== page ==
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From large rugs stretched across hardwood floors, to smaller and more intimate rugs by the fireside, the beauty of a traditional rug lies in the designs and patterns which have truly withstood the test of time. Crafted by the world’s finest craftsmen and often imitating the cultural art of a time or a place from history, traditional rugs tend to be woven with intricate detail and different colours – a distinct shift away from the more modern block colours and bold prints we see so many of on the market today. Though antique and second hand dealers specialise in traditional rugs over their more modern counterparts, there is still a demand for traditional rugs in the high street market, and our members will be pleased to find that most high street collections do contain one or more rug which is more unique and traditional in style. For that’s exactly what a traditional rug should be – unique, in the most subtle of ways.
What makes a traditional rug such a standout and unique feature?
Though from afar it would be easy to confuse one traditional rug with the next, many old pieces were handmade with distinct differences in both patterning and colour – only recognised by those who closely study a series of rugs next to each other. While the modern replicas no doubt follow patterns and churn out multiple rugs with one identical design in an attempt to modernise and boost the viability of the industry, the finish is still intricate and ornate, and can give any room in your home a sense of grandeur and finesse. TOP TIP: If you are lucky enough to own an antique traditional rug, study the patterning and see if a story can be pulled from the designs and images woven into the rug. Sometimes, makers would reflect basic storylines in their craft, particularly if the rug was made uniquely for a family or individual at the time.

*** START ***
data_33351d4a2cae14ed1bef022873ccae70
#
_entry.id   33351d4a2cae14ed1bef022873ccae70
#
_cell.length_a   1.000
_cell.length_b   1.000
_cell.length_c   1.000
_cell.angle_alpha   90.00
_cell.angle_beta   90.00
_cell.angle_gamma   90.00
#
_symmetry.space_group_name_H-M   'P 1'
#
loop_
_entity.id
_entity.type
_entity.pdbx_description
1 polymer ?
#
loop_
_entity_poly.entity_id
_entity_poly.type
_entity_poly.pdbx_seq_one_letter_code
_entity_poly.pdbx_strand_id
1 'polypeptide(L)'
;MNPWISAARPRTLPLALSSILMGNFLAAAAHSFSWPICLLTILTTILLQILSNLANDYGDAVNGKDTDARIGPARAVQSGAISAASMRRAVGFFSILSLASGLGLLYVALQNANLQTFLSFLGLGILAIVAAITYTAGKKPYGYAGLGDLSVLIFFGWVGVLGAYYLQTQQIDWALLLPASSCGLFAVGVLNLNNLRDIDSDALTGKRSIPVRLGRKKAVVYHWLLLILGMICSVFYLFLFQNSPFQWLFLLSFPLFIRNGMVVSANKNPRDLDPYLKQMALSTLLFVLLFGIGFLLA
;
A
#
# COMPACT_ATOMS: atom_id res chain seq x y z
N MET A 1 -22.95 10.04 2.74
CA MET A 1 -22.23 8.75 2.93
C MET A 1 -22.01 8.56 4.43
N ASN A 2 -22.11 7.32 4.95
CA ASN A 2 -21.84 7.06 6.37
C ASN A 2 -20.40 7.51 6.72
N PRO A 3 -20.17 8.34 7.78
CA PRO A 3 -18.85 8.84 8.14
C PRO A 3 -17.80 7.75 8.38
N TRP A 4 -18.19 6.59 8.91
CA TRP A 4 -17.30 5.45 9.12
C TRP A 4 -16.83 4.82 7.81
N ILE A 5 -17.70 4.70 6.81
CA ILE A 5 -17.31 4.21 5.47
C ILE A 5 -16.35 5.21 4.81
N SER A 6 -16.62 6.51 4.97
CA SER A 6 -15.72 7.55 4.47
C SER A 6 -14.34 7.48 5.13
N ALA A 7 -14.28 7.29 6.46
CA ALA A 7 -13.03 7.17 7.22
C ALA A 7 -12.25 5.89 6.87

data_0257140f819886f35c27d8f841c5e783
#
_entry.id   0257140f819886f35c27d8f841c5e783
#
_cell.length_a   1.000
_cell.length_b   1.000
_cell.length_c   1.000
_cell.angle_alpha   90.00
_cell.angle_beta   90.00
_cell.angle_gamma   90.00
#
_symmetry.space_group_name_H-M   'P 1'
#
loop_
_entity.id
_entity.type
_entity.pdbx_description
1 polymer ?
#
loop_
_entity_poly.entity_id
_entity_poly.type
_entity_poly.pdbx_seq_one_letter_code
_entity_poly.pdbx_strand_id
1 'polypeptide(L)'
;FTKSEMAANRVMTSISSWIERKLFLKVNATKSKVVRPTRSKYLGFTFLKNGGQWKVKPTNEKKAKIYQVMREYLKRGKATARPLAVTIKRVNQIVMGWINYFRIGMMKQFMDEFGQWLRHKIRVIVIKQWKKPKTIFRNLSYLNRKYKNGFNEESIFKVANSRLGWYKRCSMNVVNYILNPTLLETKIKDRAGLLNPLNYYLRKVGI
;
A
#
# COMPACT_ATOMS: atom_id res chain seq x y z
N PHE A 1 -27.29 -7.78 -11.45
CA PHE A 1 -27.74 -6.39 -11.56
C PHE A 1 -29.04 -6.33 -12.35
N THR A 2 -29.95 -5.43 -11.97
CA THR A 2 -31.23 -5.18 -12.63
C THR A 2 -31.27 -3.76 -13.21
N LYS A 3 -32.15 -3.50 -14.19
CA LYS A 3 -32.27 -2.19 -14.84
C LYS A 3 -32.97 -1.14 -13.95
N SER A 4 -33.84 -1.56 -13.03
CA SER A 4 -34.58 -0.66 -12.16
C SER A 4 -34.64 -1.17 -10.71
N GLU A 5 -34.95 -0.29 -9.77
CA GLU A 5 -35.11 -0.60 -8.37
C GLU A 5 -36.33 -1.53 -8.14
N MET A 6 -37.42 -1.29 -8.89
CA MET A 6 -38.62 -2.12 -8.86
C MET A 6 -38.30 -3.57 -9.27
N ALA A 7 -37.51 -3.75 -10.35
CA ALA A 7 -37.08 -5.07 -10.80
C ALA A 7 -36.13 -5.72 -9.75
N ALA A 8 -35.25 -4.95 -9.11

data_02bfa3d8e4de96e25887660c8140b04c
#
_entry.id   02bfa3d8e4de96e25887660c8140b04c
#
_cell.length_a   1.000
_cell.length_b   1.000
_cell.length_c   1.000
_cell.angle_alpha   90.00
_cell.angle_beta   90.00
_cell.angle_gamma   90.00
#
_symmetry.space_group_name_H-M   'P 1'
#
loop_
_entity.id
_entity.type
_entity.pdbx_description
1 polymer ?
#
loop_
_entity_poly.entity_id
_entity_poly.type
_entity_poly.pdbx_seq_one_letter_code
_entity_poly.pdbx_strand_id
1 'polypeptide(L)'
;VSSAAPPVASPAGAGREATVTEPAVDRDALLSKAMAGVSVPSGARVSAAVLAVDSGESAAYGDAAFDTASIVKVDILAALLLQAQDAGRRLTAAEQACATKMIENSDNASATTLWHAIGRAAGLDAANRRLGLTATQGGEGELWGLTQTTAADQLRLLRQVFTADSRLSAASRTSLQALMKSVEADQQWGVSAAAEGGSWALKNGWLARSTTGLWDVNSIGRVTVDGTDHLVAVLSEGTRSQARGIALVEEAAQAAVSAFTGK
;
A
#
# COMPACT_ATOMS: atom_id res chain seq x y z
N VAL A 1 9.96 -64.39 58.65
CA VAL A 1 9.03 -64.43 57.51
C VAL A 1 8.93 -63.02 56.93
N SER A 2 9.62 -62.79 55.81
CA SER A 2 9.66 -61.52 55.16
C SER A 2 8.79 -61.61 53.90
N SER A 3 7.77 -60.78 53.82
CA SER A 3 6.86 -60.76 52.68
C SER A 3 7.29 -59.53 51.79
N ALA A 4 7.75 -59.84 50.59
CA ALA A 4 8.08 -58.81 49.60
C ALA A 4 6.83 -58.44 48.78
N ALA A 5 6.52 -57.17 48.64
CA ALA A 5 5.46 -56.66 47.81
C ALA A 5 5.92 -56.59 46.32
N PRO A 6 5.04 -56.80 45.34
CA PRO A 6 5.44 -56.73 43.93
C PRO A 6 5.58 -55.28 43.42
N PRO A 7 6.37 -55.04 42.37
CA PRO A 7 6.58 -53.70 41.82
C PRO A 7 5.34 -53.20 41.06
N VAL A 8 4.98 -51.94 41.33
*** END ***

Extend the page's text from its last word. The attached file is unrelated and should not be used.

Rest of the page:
I inherited a traditional rug – where should I put it?
Traditional rugs were designed to be celebrated, creating a focal point within any room. If you’re looking to place a traditional rug, rich with colours and patterns, consider seeking out a space which is quite bare or modern, and could benefit from a pop of personality in the form of a rug. Traditional rugs tend to work well on wooden floors or pale coloured stone or tiles – steer clear of lying them on dark tiling if possible, as the dark surroundings can very easily swallow the rich colours and patterns of the rug. Another option is to use the rug to create warmth in a place which may be feeling quite cold – for example an outdoor patio space. Though extra care will have to be taken to protect the rug from the elements, placing such a highly patterned and colourful rug in a natural outdoor space can create a unique and aesthetically pleasing juxtaposition.
Buying a traditional rug in today’s market
When it comes to picking up a traditional rug in today’s market, our first port of call for authentic pieces is antique and second-hand dealers. If you are more interested in a newly made piece which simply looks like a traditional rug in terms of its design, homeware and soft furnishing stores are likely to host wide collections – though often you will find that these stores are limited on the sizes available. For something made to measure, look for a dedicated rug retailer who can alter products according to the space available and the desired finish.